STAFF REVIEW of Call of Duty: Black Ops Cold War (Xbox One)

Wednesday, November 18, 2020.
by Kirby Yablonski

Call of Duty: Black Ops Cold War Box art Another holiday season is upon us, and with that means a new Call of Duty game. Holiday 2020 is also when the next-generation consoles (now current gen?) from Xbox and PlayStation arrive, and the new Call of Duty covers all currently available consoles. One thing remains steady though, if you are a Call of Duty Fan, then you should no doubt be picking up the recently released Call of Duty: Black Ops Cold War. Why is this you ask? Well, even though some may find a few hiccups and some familiarity along the way there is a lot to like. To make this review somewhat flow, we will be covering the game in three separate areas: Campaign, Multiplayer and Zombies Mode game’s narrative takes place after the events of the original Black Ops. Dan Bunting, one of the Co-Heads of Treyarch, stated that this game “…dwas a chance to go back to the roots of the original IP“. The story heads back to the 1980’s once again. I found that I enjoyed much of the 80’s atmosphere, from the clothing, technology to even the music. Given that this is a Black Ops title, the dev-team wanted to make it seem like you were involved in a cold war, that being the East versus the West.

Not to go too deep into the story, but you take on the role of ‘Bell’, who joins returning CIA characters Woods, Mason and Hudson. Along with your new character, there are four more new team members that complete the squad. You are trying to track down an elusive man codenamed “Perseus” in an effort to prevent him from creating chaos and destruction in this 80’s version of the world. During your adventure you will also get a chance to play as a few of the other team members as you traverse the globe to various locales to complete your mission.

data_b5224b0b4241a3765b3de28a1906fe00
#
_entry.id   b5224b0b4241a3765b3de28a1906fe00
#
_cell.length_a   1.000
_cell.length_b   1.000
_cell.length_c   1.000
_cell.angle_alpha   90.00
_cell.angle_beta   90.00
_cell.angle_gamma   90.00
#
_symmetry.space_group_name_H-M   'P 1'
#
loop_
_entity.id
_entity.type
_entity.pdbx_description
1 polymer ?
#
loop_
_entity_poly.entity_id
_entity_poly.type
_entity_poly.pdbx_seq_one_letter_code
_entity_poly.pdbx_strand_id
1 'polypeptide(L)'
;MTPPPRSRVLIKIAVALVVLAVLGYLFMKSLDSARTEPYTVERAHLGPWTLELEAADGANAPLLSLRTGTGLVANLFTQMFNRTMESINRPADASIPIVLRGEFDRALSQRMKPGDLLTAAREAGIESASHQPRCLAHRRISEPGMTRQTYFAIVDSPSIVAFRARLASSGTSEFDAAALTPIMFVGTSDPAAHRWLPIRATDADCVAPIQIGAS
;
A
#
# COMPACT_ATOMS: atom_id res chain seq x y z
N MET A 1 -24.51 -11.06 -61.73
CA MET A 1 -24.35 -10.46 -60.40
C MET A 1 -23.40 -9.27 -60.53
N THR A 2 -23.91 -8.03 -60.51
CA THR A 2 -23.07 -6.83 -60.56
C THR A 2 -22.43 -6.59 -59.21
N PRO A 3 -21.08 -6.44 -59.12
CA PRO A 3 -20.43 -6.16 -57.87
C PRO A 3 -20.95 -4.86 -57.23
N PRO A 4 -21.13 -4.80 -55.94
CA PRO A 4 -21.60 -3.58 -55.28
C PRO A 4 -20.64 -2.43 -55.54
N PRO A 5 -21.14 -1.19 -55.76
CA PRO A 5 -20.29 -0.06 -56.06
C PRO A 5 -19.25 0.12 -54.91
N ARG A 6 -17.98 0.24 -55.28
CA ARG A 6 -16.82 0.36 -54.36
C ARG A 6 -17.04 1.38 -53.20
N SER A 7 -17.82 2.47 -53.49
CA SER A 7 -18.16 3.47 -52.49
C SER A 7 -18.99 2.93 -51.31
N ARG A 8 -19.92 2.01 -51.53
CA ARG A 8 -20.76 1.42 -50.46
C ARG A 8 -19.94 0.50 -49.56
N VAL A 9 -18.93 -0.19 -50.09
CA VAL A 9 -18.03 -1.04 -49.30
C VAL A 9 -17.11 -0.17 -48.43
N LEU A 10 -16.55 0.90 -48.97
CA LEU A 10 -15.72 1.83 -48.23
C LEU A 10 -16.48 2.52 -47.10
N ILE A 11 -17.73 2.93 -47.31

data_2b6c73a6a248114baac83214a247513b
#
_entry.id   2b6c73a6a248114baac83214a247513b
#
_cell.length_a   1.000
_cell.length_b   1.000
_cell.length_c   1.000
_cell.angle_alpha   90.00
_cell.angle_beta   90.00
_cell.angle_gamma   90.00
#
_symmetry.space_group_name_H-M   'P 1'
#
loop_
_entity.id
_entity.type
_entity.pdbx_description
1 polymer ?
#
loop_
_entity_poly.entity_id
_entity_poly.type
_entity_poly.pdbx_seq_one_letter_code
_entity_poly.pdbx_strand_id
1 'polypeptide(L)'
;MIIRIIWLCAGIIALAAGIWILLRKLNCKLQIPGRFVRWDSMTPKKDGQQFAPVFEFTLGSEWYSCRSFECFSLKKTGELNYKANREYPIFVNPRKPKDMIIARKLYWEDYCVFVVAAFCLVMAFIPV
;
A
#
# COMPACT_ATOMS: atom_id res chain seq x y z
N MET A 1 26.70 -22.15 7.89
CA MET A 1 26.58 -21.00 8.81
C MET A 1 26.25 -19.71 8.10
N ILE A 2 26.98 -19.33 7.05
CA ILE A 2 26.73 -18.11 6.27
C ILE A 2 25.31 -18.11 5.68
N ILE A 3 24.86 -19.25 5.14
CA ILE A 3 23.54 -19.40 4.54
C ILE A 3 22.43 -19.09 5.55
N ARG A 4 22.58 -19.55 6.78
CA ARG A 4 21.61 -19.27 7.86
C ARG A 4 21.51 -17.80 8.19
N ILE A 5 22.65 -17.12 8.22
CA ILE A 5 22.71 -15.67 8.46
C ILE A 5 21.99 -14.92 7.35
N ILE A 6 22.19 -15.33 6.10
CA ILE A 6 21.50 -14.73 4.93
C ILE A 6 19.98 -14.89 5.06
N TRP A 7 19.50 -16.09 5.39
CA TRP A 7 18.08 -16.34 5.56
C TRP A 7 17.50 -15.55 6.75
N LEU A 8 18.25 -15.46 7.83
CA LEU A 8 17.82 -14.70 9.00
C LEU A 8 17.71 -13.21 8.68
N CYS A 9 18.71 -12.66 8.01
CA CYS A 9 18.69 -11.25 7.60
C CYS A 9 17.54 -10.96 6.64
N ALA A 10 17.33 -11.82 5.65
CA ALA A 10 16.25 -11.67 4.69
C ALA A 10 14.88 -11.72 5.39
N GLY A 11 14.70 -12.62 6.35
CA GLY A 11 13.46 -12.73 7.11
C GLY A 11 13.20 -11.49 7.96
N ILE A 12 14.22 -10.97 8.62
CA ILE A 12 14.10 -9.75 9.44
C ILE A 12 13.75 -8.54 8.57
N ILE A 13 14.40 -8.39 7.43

The game has a lot of stealth involved, as opposed to just going in guns blazing. Do not get me wrong though, if you are detected you can still use your trusty weapon to get out of a jam. I enjoyed that they put in some ‘sneak around’ parts like this, as it added some variety. The game also allows you to participate in dialog and make decisions that influence the game’s final ending. There are multiple endings based not only the decisions you make, but by completing two separate side missions that are not part of the direct storyline. To successfully complete these missions, you collect evidence that is specific to each side mission that allows you to solve the puzzles in the side missions before undertaking them. These pieces of evidence are found in the campaign missions.

As this game is developed by the studio that released the first Black Ops game in 2010, there are a lot of twists and turns that will mess with not only the story, but your mind. There are some big revelations in the game that you will not see coming, which makes this story so unique. Your central hub during the story is a Black Ops Safehouse that really makes you feel like part of a team that works from behind the shadows, which of course the CIA is well known to do, especially during the Cold War. If you are wondering how long the campaign is, if you have played any previous Call of Duty campaign(s) before, then expect the same 5 hours or so of gameplay.